"I am continually fascinated at the difficulty intelligent people have
in distinguishing what is controversial from what is merely offensive."
In 1961, as a very young child, I saw a powerful movie called Judgment at Nuremberg. The film was my first introduction into the horror of the holocaust, and I watched the movie shortly after learning how many of my own relatives perished in the Third Reich's "Final Solution" just a generation earlier. There is an image from that film which stays with me. A lampshade, constructed from the skin of a slaughtered human.
New York magazine tells the fascinating detective story of how an old lampshade souvenir made from human skin was found in New Orleans post-Hurricane Katrina flotsam. After laboratory testing, it was confirmed with absolute certainty that the leather lampshade tested positive for human mitochondrial DNA. See:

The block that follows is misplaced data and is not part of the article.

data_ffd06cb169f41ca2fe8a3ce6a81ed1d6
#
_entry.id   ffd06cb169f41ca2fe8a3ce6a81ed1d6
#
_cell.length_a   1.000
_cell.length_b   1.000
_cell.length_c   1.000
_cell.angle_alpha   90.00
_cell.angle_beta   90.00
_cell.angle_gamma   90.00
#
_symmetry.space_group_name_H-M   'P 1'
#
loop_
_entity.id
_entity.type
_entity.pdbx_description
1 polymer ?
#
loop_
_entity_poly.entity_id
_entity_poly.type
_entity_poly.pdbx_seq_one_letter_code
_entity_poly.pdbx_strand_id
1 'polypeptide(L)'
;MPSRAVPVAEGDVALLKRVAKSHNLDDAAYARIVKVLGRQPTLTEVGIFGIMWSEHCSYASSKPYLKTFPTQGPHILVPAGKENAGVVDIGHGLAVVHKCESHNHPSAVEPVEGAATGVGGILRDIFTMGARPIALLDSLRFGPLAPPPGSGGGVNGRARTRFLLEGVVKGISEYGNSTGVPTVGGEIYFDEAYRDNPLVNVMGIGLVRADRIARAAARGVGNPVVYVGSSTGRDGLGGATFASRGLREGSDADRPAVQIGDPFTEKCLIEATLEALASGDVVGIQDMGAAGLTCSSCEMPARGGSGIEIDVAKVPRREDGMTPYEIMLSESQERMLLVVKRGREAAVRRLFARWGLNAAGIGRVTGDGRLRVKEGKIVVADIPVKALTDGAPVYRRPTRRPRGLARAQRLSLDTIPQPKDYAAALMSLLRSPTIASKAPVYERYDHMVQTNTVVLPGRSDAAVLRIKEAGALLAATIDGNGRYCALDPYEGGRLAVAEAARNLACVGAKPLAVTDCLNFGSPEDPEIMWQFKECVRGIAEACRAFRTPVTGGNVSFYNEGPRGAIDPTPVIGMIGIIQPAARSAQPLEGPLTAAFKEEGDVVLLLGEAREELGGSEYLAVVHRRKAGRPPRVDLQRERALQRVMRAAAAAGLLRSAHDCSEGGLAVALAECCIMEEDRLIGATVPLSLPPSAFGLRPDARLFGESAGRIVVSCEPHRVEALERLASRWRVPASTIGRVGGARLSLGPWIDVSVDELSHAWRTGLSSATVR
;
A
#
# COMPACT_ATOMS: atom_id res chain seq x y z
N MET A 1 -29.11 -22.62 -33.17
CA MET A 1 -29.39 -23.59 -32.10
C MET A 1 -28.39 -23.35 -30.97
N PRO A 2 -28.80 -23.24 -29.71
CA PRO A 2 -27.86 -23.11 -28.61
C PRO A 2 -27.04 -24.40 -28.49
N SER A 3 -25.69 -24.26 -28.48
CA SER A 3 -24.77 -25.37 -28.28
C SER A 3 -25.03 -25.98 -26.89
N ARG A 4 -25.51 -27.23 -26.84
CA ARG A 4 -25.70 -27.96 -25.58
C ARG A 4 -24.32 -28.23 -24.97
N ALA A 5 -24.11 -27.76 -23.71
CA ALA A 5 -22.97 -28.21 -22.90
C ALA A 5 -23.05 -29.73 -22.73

I write this column today after learning of a New York City restaurant which prides itself by selling leather goods from the skins of the same slaughtered cows which are served to diners. The restaurant, Marlow and Sons, is run by Andrew Tarlow and chef Sean Rembold.
Marlow & Sons restaurant
Jonathan Swift once wrote, "You cannot make a silk purse from a sow's ear. For the Brooklyn restaurant selling leather goods from the skins of the animals it prepares as food: You cannot prepare tasty cuisine inside the toilet of bad taste.
I've checked the menu and confirmed that they do have a vegan option. Olives are listed as an appetizer for just $6. So I wonder. Can they make a silk purse out of an ear of corn?